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At medical center, healing is Marines' only duty

The recently opened Wounded Warrior Center puts the individual patient at the center of attention, but there's no coddling.

March 10, 2007|Tony Perry | Times Staff Writer

CAMP PENDLETON — If Building 18 at Walter Reed Army Medical Center represents the nadir of outpatient care for wounded military personnel, the Marine Corps is hoping that a former maternity ward here represents the opposite.

At the 25-bed Wounded Warrior Center, opened in August, injured Marines and sailors live mostly in two-man rooms that are freshly painted and furnished.

A recreation room and dining room are just down the hall. Medical case managers from the Marine Corps and Veterans Affairs arrive frequently to check on each patient's progress. Last week one of the walls was nicked. It was repaired the next day.

Transportation is provided to therapy appointments. Someone is on duty 24 hours a day in case a Marine or sailor has an emergency. Some rooms have been designed for wheelchairs. Every room has a television and small refrigerator.

For The Record
Los Angeles Times Monday March 12, 2007 Home Edition Main News Part A Page 2 National Desk 0 inches; 26 words Type of Material: Correction
Wounded Warrior Center: A headline in Saturday's California section referred to Camp Pendleton's Wounded Warrior Center as a medical center. It is an outpatient living area.

Unlike other barracks, the Wounded Warrior Center does not require Marines to stand watch or do other chores.

"Your sole job while you're here is to get better," said Staff Sgt. Logan Ballew, 27, who suffered leg and brain injuries in August while deployed to Ramadi, Iraq, as an explosive ordnance disposal technician.

Most of the Marines and sailors, like Ballew, have undergone multiple surgeries, in Iraq and then at the U.S. hospital in Germany and the National Naval Medical Center in Bethesda, Md. Ballew also was a brain-injury patient at the Veterans Affairs hospital in Palo Alto.

"I've had to learn to walk again," he said. Ballew is making good progress: He no longer needs his colostomy bag.

The Wounded Warrior Center is near the base hospital, making access to therapists easier. A fleet of golf carts is on hand. For longer trips, such as to the Naval Medical Center in San Diego, there are vans.

(The medical center has housing for Marines and others who are outpatients; this week there were 55 outpatients. The Marines have assigned a major to make sure injured Marines at the center get to their medical appointments.)

Dating to the 1940s, the building that now houses the Wounded Warrior Center is one of the oldest on the sprawling base. It has served a number of purposes. Before its most recent incarnation, it was a substance abuse center. In July, the substance-abuse services were relocated, and the building was renovated. The Wounded Warrior Center opened the next month.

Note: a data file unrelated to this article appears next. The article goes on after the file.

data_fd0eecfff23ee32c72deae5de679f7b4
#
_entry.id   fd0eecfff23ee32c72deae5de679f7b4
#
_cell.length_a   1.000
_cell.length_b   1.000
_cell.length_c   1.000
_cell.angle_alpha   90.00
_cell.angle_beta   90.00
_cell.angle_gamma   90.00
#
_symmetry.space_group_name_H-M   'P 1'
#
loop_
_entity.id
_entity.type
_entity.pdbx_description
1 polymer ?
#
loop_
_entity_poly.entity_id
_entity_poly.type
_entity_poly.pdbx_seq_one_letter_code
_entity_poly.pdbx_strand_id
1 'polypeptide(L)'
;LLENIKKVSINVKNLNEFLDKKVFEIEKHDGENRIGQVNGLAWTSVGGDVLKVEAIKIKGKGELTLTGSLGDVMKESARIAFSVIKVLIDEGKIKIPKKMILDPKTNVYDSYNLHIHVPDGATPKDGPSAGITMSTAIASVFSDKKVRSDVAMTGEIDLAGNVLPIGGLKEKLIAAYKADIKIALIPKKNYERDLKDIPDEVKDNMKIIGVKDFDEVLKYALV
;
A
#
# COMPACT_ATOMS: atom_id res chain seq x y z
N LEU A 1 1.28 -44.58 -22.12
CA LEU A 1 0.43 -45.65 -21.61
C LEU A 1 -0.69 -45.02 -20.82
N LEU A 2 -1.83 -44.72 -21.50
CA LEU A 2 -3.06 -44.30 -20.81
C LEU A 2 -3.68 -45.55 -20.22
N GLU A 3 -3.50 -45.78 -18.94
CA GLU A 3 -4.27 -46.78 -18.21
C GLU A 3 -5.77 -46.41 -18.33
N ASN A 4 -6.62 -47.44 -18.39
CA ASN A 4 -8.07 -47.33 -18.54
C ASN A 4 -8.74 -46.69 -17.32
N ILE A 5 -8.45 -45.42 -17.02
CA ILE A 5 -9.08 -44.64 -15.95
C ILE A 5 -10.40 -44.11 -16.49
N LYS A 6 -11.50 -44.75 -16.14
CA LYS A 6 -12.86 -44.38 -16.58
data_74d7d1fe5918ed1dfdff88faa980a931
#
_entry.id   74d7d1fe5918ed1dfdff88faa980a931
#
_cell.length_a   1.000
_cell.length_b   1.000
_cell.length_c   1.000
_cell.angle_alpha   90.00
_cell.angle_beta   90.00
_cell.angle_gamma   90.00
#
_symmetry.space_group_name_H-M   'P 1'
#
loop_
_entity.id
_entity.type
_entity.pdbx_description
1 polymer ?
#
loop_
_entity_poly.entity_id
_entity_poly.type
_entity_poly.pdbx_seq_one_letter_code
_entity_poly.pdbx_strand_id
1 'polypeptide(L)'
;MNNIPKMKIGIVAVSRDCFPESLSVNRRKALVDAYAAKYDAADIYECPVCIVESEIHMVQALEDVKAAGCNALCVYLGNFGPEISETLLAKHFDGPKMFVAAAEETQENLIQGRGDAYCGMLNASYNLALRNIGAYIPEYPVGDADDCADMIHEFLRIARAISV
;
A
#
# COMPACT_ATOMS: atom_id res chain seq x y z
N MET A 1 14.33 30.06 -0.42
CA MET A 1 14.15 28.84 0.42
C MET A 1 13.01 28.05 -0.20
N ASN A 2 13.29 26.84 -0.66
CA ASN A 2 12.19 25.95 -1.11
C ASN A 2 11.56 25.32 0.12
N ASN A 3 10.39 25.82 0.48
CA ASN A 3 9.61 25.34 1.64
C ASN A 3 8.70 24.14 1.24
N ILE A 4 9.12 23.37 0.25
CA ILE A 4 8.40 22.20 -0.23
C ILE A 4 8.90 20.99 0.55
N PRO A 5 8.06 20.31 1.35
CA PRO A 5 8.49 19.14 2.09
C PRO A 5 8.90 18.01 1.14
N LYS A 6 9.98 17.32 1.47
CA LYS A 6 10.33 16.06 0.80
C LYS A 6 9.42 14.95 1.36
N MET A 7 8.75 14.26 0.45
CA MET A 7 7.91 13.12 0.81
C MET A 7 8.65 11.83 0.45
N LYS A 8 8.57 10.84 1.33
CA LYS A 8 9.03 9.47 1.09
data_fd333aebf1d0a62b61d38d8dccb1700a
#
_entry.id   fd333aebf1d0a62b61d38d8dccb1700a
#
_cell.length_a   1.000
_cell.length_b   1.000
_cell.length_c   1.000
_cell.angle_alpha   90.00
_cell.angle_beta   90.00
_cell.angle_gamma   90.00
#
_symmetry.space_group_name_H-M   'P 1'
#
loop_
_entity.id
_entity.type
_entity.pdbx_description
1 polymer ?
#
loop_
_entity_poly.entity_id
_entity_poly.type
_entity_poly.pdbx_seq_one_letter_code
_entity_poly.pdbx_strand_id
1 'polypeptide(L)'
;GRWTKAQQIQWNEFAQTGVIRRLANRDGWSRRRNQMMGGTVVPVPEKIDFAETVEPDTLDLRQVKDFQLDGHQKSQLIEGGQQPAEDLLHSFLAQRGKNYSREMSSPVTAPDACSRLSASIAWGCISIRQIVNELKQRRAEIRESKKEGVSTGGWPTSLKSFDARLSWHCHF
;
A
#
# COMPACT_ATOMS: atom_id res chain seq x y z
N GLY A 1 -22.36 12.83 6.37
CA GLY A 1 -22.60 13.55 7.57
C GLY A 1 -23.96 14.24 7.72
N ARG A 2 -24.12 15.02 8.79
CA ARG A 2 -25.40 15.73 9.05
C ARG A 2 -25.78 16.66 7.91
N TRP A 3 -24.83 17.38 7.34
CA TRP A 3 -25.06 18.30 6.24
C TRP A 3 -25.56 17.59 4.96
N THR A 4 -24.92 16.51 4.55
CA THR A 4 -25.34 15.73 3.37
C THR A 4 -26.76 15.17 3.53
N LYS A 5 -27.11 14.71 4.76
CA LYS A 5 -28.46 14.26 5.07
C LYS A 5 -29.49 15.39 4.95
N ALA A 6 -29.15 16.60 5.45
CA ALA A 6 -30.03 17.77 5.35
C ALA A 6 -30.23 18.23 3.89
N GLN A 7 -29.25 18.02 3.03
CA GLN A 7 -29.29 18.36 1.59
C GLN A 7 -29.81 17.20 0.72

Cpl. Jackson Luna, 23, was the first Marine to move in. He was shot in the back by a sniper in June and has undergone multiple surgeries. He said his pain had become manageable. He's planning to reenlist.

"This is a lot easier than living with your unit," Luna said.

The center is also the duty station for personnel whose job is to track all wounded Marines and sailors as they move through the complexities of a medical system that includes military hospitals, VA hospitals and private healthcare providers.

"We use every tool we can to make sure nobody falls through the cracks," said Lt. Col. Paul Swanson, officer in charge of the center.

Still, Commandant Gen. James Conway wants additional efforts made, particularly as Marines are sent home on "convalescent duty," sometimes in small towns without a nearby military or VA medical facility.

Conway announced last week that he has appointed a colonel to oversee the center here and a similar one at Camp Lejeune, N.C., under the aegis of a newly formed Wounded Warrior Regiment. For the center here, that could mean more staff and a bigger budget.

The center exists to help the individual patient, but coddling is not allowed. There is a daily roll call at 7 a.m. Marine haircuts are required. PlayStations are not allowed in the rooms because it is believed that playing video games could lead to isolation.

Generals and colonels are watchful. So are their wives. The Injured Marine Semper Fi Fund, a charitable group involving a number of officers' wives and retired generals, has made the center a priority.

With 10 two-man rooms, and five individual rooms -- including two for wheelchairs -- the center can accommodate 25 Marines and sailors. Last week the population was 13.

Gunnery Sgt. Mel Greer, the noncommissioned officer in charge, knows what the Marines are experiencing. He suffered multiple gunshot wounds in Ramadi in October 2004. He walks with a cane.

"The only agenda here is the individual Marine, whatever it takes to help him," Greer said.

Greer has noticed a pattern among new arrivals: a period of silence and uncertainty followed by familiar patterns of behavior and speech as the newcomers get to know other wounded Marines.

"They're just typical Marines: busting each other's chops, talking about girlfriends and cars, that kind of stuff," he said.

tony.perry@latimes.com

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